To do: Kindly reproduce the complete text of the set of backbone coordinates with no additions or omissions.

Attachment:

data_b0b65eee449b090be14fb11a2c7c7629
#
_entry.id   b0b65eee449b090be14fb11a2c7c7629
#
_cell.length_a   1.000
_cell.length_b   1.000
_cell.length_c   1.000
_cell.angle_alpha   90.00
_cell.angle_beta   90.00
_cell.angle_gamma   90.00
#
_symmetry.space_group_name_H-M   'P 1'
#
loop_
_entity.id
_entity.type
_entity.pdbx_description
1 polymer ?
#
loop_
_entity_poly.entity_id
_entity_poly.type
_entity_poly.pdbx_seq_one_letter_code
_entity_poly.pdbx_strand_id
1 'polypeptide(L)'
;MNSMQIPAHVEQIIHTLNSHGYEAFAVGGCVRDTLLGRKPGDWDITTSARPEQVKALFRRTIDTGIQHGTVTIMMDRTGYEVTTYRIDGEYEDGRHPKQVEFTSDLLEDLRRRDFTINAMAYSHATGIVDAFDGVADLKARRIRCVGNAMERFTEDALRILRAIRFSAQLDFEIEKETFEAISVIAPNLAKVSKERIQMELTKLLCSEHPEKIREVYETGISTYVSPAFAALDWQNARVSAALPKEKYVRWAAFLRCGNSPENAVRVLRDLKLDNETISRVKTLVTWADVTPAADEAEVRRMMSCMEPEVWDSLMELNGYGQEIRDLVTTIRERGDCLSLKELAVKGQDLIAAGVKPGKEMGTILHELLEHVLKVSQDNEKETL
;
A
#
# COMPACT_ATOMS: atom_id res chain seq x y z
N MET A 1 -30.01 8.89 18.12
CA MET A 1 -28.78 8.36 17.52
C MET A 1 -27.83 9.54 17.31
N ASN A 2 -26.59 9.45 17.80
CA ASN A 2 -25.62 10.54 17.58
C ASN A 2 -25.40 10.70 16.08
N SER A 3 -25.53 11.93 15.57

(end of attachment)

data_b0b65eee449b090be14fb11a2c7c7629
#
_entry.id   b0b65eee449b090be14fb11a2c7c7629
#
_cell.length_a   1.000
_cell.length_b   1.000
_cell.length_c   1.000
_cell.angle_alpha   90.00
_cell.angle_beta   90.00
_cell.angle_gamma   90.00
#
_symmetry.space_group_name_H-M   'P 1'
#
loop_
_entity.id
_entity.type
_entity.pdbx_description
1 polymer ?
#
loop_
_entity_poly.entity_id
_entity_poly.type
_entity_poly.pdbx_seq_one_letter_code
_entity_poly.pdbx_strand_id
1 'polypeptide(L)'
;MNSMQIPAHVEQIIHTLNSHGYEAFAVGGCVRDTLLGRKPGDWDITTSARPEQVKALFRRTIDTGIQHGTVTIMMDRTGYEVTTYRIDGEYEDGRHPKQVEFTSDLLEDLRRRDFTINAMAYSHATGIVDAFDGVADLKARRIRCVGNAMERFTEDALRILRAIRFSAQLDFEIEKETFEAISVIAPNLAKVSKERIQMELTKLLCSEHPEKIREVYETGISTYVSPAFAALDWQNARVSAALPKEKYVRWAAFLRCGNSPENAVRVLRDLKLDNETISRVKTLVTWADVTPAADEAEVRRMMSCMEPEVWDSLMELNGYGQEIRDLVTTIRERGDCLSLKELAVKGQDLIAAGVKPGKEMGTILHELLEHVLKVSQDNEKETL
;
A
#
# COMPACT_ATOMS: atom_id res chain seq x y z
N MET A 1 -30.01 8.89 18.12
CA MET A 1 -28.78 8.36 17.52
C MET A 1 -27.83 9.54 17.31
N ASN A 2 -26.59 9.45 17.80
CA ASN A 2 -25.62 10.54 17.58
C ASN A 2 -25.40 10.70 16.08
N SER A 3 -25.53 11.93 15.57